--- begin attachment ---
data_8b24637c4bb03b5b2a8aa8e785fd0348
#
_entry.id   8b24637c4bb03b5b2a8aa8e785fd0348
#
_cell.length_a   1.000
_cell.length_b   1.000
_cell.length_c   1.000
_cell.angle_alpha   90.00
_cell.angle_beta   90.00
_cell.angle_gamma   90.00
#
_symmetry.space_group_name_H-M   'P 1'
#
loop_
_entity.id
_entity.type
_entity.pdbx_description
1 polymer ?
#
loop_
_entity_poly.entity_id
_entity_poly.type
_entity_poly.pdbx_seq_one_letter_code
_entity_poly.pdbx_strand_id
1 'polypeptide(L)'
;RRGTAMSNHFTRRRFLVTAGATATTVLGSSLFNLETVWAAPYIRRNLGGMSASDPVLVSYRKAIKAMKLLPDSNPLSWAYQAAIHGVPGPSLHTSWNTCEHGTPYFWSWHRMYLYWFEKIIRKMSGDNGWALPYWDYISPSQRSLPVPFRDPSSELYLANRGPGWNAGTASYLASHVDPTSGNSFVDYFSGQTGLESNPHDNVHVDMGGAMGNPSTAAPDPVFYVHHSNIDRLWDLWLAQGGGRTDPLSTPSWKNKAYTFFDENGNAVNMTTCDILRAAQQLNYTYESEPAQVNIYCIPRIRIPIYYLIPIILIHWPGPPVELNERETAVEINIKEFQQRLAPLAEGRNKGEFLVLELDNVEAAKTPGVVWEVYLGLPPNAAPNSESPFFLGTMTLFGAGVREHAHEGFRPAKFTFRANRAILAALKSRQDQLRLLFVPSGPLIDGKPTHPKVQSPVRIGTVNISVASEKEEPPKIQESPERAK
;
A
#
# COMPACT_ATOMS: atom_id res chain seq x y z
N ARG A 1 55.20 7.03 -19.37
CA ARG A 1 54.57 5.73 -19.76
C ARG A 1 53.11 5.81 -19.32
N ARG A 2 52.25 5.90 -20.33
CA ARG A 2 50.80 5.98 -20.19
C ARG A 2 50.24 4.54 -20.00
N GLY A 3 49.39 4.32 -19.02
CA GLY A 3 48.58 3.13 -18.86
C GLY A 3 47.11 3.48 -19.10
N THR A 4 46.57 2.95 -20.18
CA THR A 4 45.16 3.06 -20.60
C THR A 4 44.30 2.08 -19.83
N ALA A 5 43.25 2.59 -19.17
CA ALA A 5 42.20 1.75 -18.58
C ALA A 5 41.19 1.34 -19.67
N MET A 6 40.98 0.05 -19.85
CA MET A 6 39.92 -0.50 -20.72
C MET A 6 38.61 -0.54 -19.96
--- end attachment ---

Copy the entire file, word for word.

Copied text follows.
data_8b24637c4bb03b5b2a8aa8e785fd0348
#
_entry.id   8b24637c4bb03b5b2a8aa8e785fd0348
#
_cell.length_a   1.000
_cell.length_b   1.000
_cell.length_c   1.000
_cell.angle_alpha   90.00
_cell.angle_beta   90.00
_cell.angle_gamma   90.00
#
_symmetry.space_group_name_H-M   'P 1'
#
loop_
_entity.id
_entity.type
_entity.pdbx_description
1 polymer ?
#
loop_
_entity_poly.entity_id
_entity_poly.type
_entity_poly.pdbx_seq_one_letter_code
_entity_poly.pdbx_strand_id
1 'polypeptide(L)'
;RRGTAMSNHFTRRRFLVTAGATATTVLGSSLFNLETVWAAPYIRRNLGGMSASDPVLVSYRKAIKAMKLLPDSNPLSWAYQAAIHGVPGPSLHTSWNTCEHGTPYFWSWHRMYLYWFEKIIRKMSGDNGWALPYWDYISPSQRSLPVPFRDPSSELYLANRGPGWNAGTASYLASHVDPTSGNSFVDYFSGQTGLESNPHDNVHVDMGGAMGNPSTAAPDPVFYVHHSNIDRLWDLWLAQGGGRTDPLSTPSWKNKAYTFFDENGNAVNMTTCDILRAAQQLNYTYESEPAQVNIYCIPRIRIPIYYLIPIILIHWPGPPVELNERETAVEINIKEFQQRLAPLAEGRNKGEFLVLELDNVEAAKTPGVVWEVYLGLPPNAAPNSESPFFLGTMTLFGAGVREHAHEGFRPAKFTFRANRAILAALKSRQDQLRLLFVPSGPLIDGKPTHPKVQSPVRIGTVNISVASEKEEPPKIQESPERAK
;
A
#
# COMPACT_ATOMS: atom_id res chain seq x y z
N ARG A 1 55.20 7.03 -19.37
CA ARG A 1 54.57 5.73 -19.76
C ARG A 1 53.11 5.81 -19.32
N ARG A 2 52.25 5.90 -20.33
CA ARG A 2 50.80 5.98 -20.19
C ARG A 2 50.24 4.54 -20.00
N GLY A 3 49.39 4.32 -19.02
CA GLY A 3 48.58 3.13 -18.86
C GLY A 3 47.11 3.48 -19.10
N THR A 4 46.57 2.95 -20.18
CA THR A 4 45.16 3.06 -20.60
C THR A 4 44.30 2.08 -19.83
N ALA A 5 43.25 2.59 -19.17
CA ALA A 5 42.20 1.75 -18.58
C ALA A 5 41.19 1.34 -19.67
N MET A 6 40.98 0.05 -19.85
CA MET A 6 39.92 -0.50 -20.72
C MET A 6 38.61 -0.54 -19.96